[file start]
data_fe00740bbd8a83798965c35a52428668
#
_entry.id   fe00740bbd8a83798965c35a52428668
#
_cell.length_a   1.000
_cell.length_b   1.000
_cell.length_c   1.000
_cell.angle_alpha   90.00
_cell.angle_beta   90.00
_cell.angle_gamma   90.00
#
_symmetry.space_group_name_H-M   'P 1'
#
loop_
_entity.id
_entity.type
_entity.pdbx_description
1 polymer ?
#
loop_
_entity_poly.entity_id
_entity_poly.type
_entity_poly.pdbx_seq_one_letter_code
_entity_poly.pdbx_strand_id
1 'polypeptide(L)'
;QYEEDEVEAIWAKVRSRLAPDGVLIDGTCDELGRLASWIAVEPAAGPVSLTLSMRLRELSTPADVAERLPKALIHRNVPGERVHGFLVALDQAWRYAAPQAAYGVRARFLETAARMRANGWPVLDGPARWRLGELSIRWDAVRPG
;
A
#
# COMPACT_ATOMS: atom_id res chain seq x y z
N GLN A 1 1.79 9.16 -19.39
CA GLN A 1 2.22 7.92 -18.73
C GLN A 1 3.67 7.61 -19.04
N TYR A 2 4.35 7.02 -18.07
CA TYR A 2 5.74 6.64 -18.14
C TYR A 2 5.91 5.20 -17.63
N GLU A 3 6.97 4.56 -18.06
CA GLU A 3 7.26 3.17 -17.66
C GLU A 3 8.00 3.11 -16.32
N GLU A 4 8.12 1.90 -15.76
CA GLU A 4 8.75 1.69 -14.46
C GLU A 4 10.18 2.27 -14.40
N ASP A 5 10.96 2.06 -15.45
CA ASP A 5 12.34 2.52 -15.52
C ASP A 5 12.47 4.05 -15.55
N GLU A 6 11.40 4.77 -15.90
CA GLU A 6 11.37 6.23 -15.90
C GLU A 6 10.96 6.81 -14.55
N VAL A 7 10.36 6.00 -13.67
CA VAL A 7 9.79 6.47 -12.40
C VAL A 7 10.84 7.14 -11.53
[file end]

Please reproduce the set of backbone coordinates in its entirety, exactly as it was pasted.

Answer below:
data_fe00740bbd8a83798965c35a52428668
#
_entry.id   fe00740bbd8a83798965c35a52428668
#
_cell.length_a   1.000
_cell.length_b   1.000
_cell.length_c   1.000
_cell.angle_alpha   90.00
_cell.angle_beta   90.00
_cell.angle_gamma   90.00
#
_symmetry.space_group_name_H-M   'P 1'
#
loop_
_entity.id
_entity.type
_entity.pdbx_description
1 polymer ?
#
loop_
_entity_poly.entity_id
_entity_poly.type
_entity_poly.pdbx_seq_one_letter_code
_entity_poly.pdbx_strand_id
1 'polypeptide(L)'
;QYEEDEVEAIWAKVRSRLAPDGVLIDGTCDELGRLASWIAVEPAAGPVSLTLSMRLRELSTPADVAERLPKALIHRNVPGERVHGFLVALDQAWRYAAPQAAYGVRARFLETAARMRANGWPVLDGPARWRLGELSIRWDAVRPG
;
A
#
# COMPACT_ATOMS: atom_id res chain seq x y z
N GLN A 1 1.79 9.16 -19.39
CA GLN A 1 2.22 7.92 -18.73
C GLN A 1 3.67 7.61 -19.04
N TYR A 2 4.35 7.02 -18.07
CA TYR A 2 5.74 6.64 -18.14
C TYR A 2 5.91 5.20 -17.63
N GLU A 3 6.97 4.56 -18.06
CA GLU A 3 7.26 3.17 -17.66
C GLU A 3 8.00 3.11 -16.32
N GLU A 4 8.12 1.90 -15.76
CA GLU A 4 8.75 1.69 -14.46
C GLU A 4 10.18 2.27 -14.40
N ASP A 5 10.96 2.06 -15.45
CA ASP A 5 12.34 2.52 -15.52
C ASP A 5 12.47 4.05 -15.55
N GLU A 6 11.40 4.77 -15.90
CA GLU A 6 11.37 6.23 -15.90
C GLU A 6 10.96 6.81 -14.55
N VAL A 7 10.36 6.00 -13.67
CA VAL A 7 9.79 6.47 -12.40
C VAL A 7 10.84 7.14 -11.53